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What home field advantage did the Americans have?
Who was on of their strong generals?
what is one of their good spies?


The "home field advantage" as you call it, was the main thing the Americans had going for them during the Revolution.  The British were forced to spend a great deal of time and money to train soldiers and then ship them on a months long voyage across the Atlantic to the colonies.  It was very expensive to keep such a large force in the field.  In the end, it was these costs, along with the need to deploy more soldiers elsewhere in more valuable colonies threatened by France that force Britain to end the war in America.  The other advantage was communication.  Any changes in orders or feedback on the results of battles took months to communicate back to military and political leaders in Britain.  This forced them to rely more on local commanders with open ended instructions to use their discretion as events arose.

By comparison, American colonists could supplement the Continental army with local militia.  When the war moved to a new area, local militia groups would help supplement the regular army and would also provide assistance with the local geography.  Of course, there were many places that remained pro-British and where militia was helpful to the British forces as well.  But overall, it benefited the Continental army more.

George Washington was, of course, the best known General.  He was not considered a particularly good tactician and actually lost many more battles than he won.  His genius was his ability to keep the army going after losses, to keep up moral, the ability to prevent infighting and ego battles within the leadership from destroying the army, and to maintain Congressional control of the Army.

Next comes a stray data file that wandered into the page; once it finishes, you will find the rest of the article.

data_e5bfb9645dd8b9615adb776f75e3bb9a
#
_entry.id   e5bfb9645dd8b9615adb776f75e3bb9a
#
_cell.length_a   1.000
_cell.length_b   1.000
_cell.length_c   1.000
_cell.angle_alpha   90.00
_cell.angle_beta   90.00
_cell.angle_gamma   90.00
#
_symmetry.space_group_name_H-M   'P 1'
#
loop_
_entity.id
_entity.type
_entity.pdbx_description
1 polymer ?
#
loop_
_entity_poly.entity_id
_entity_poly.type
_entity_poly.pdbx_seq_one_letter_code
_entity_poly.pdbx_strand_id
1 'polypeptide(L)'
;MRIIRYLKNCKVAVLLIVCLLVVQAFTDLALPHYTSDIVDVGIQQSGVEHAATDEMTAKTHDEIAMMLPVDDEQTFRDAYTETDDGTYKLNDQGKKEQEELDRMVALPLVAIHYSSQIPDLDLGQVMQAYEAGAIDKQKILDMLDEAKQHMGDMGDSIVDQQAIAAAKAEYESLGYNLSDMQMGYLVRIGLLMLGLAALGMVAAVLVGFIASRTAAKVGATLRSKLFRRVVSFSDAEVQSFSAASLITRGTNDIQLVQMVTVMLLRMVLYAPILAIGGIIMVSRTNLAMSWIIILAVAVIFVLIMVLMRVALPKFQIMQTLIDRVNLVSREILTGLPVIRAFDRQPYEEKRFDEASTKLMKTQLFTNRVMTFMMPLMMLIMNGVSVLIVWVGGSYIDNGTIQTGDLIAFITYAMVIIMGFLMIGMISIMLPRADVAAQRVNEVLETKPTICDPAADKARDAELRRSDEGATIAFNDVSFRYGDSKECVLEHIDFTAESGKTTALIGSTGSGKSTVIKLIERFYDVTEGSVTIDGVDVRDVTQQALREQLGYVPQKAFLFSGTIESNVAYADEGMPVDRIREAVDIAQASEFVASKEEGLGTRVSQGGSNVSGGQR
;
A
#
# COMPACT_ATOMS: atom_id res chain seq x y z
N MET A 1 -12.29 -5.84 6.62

As far as the best actual military leader on the American side, Benedict Arnold proved to be one of the best for much of the war.  He lost a leg in battle and was eventually sidelined because of it, but before that was an amazing strategist and battlefield commander.  His decision to betray his new country later overshadows his earlier military leadership of course.  

Other top leaders include Nathanael Green and Henry Knox.  Green was probably the most capable battlefield commander and probably would have become much more famous as a founding father if he had died shortly after the war ended.  Knox became head of artillery and used it well to win several battles.  His work was key to forcing the British to evacuate Boston early in the war.

Both armies made great use of spies, but usually these were just locals who could gather intelligence based on actually being a local civilian and then reporting what they saw.  Most did not stay with the Army when it moved to other areas and little is known about many of them.  Probably the most famous spy was Nathan Hale, who actually turned out to be a terrible spy in practice, being caught and hanged on his first mission.

One of the best may have been someone whose identity is still not known today.  A spy known only as Agent 355 was known to be a young woman from a prominent family in New York.  During the British occupation of New York City, she had regular access to British officers and passed along a great deal of intelligence to the Continental Army.  Another famous spy who also covered the NY occupation was Abraham Woodhull, who developed a secret code for working communicating with the Army and delivered regular intelligence on British actions.  Another top spy was Daniel Bissel, who actually joined the British army and served for more than a year while gaining intelligence which he then provided to Gen. Washington.

I hope this helps!
- Mike  

U.S. History

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Michael Troy


I can answer just about any question on early American History. My specialties are the American Revolution through the Civil War/Reconstruction. I also have greater expertise in matters relating to military, political or legal history.


I have lectured at George Washington University regarding the Civil War, as well as several elementary school Civil War demonstrations. I was also a member of a Civil War reenactment group for about 10 years.


J.D. University of Michigan B.A. George Washington University

Awards and Honors
Truman Scholar

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